Prescription cascading begins when an ADR is thought to be a new symptom and a new drug is prescribed to control it. Ultimately, a cascade of prescriptions occurs to control avoidable ADRs, resulting in polypharmacy. As many as 57% of women older than 65 in the United States are currently prescribed five or more medications, with 12% prescribed nine or more drugs.6 Not only do these medications cause independent ADRs, but there is also increased risk for drug interactions—and potentially, additional avoidable ADRs.

The elderly population is at greater risk for ADEs because these patients are more likely to have multiple comorbidities and chronic diseases, requiring multiple therapies.7 Polypharmacy is also more dangerous in the elderly because the physiologic changes that occur during natural aging can affect both the pharmacokinetics and pharmacodynamics of medications. The absorption, distribution, metabolism, and excretion of drugs within the human body changes as a person ages, while certain drug classes can alter the way the body functions. For example, muscle mass naturally declines and the proportion of body fat to muscle increases; this change affects the distribution of drugs such as benzodiazepines or lithium.7 If the medication dosage is not corrected, the toxicity of the drug will be increased.7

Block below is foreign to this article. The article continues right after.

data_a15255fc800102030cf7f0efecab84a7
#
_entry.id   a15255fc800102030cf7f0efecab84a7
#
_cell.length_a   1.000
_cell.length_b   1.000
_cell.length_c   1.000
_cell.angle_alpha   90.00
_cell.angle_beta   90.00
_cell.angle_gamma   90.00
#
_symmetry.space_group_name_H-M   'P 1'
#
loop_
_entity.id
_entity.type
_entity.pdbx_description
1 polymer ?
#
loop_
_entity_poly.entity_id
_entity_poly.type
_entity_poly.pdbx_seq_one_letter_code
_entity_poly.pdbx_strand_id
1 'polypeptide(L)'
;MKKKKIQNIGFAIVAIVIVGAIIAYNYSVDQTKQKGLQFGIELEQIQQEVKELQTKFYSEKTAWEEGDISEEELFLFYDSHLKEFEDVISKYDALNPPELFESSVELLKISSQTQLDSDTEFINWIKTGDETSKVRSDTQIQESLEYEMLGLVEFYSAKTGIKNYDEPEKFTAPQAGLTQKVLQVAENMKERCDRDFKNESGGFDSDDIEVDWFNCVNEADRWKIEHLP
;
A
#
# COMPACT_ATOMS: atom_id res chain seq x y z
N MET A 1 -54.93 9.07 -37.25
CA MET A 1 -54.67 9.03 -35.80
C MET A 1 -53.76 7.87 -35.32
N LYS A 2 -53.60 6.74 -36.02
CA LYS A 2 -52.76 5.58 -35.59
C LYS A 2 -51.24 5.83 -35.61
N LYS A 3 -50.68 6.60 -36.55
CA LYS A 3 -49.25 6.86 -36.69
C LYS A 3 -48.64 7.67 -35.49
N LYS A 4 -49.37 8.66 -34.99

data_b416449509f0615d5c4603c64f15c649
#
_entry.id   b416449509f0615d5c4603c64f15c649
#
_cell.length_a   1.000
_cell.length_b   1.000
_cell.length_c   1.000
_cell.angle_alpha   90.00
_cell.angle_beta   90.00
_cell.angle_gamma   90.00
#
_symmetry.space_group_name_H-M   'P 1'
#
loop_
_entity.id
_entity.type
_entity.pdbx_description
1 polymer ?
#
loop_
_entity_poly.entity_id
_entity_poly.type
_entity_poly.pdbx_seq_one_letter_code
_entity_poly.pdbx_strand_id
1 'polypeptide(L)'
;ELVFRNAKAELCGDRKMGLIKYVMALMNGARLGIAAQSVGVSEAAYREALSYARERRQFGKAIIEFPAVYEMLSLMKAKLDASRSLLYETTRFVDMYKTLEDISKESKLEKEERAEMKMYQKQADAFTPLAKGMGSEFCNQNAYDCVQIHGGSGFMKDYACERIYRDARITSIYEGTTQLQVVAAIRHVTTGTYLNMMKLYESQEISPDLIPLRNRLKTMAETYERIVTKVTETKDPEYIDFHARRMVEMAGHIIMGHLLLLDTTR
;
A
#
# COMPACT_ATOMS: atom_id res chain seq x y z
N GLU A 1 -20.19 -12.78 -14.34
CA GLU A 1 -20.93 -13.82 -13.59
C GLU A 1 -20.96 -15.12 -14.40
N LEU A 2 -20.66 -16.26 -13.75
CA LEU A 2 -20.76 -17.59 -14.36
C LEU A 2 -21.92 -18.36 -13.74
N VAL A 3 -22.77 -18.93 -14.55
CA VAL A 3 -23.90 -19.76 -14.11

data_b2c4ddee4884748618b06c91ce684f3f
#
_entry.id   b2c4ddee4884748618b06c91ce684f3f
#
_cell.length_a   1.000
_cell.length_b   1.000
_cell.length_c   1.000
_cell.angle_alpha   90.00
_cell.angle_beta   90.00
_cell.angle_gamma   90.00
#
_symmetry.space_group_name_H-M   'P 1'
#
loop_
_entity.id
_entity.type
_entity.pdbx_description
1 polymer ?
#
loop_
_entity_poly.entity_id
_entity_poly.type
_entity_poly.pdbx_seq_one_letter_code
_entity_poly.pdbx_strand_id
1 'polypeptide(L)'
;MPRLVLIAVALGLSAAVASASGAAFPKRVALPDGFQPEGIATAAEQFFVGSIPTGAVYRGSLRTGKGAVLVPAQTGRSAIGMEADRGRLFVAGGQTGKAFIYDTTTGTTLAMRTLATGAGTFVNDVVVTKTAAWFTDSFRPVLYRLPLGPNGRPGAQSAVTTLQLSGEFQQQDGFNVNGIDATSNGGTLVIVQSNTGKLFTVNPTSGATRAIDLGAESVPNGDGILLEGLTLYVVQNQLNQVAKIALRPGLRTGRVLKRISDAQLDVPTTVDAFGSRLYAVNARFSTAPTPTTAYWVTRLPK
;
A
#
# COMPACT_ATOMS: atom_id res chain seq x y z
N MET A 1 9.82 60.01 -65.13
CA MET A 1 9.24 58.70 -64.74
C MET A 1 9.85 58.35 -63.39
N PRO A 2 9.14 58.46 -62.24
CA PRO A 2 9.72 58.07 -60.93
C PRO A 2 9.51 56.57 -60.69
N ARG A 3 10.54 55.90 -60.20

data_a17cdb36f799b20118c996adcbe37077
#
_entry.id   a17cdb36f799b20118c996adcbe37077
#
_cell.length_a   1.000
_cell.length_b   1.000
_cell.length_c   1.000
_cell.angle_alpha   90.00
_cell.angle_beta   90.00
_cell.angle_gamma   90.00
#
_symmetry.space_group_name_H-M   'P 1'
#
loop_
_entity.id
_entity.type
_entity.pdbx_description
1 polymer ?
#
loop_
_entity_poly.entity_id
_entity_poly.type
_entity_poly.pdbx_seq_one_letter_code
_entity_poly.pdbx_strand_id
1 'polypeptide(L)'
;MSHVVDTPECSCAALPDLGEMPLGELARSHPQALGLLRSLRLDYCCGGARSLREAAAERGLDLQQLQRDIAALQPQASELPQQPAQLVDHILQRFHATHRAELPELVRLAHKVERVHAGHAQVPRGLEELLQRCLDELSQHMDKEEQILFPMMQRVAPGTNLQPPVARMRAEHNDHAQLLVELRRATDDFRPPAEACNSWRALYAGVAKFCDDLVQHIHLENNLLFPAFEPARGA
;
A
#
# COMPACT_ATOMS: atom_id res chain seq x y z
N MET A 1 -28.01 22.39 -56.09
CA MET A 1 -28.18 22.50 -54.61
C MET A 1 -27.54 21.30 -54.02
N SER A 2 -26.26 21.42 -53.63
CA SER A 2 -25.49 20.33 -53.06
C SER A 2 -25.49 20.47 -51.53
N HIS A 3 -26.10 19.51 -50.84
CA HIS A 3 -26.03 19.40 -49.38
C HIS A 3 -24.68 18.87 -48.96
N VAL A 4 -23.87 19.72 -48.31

Medication excretion is largely controlled by the kidneys. Renal perfusion and function decline with age, leading to a decrease in glomerular filtration rate—which requires closer monitoring of medication selection and dosing. The risk is heightened when the elderly patient becomes acutely ill. An acute decrease in kidney function results in decreased excretion of medications, leading to an increase in ADRs.7

Ultimately, the safety of many medications in the elderly patient is unknown.8 But there is a growing body of knowledge on the adverse effects of some classes of medication in this population.


ADEs result from medication errors, ADRs, allergic reactions, and overdoses. The incidence of ADEs—specifically ADRs and medication errors—is elevated in elderly patients who are prescribed certain classes of medications or multiple drugs simultaneously.8 Anticholinergic drugs and psychotropic drugs (specifically antipsychotics and benzodiazepines) are among the medications most commonly prescribed to elderly patients—and among the most likely to contribute to ADEs.9 Diabetes is a chronic condition whose treatment may also put elderly patients at risk for ADEs.10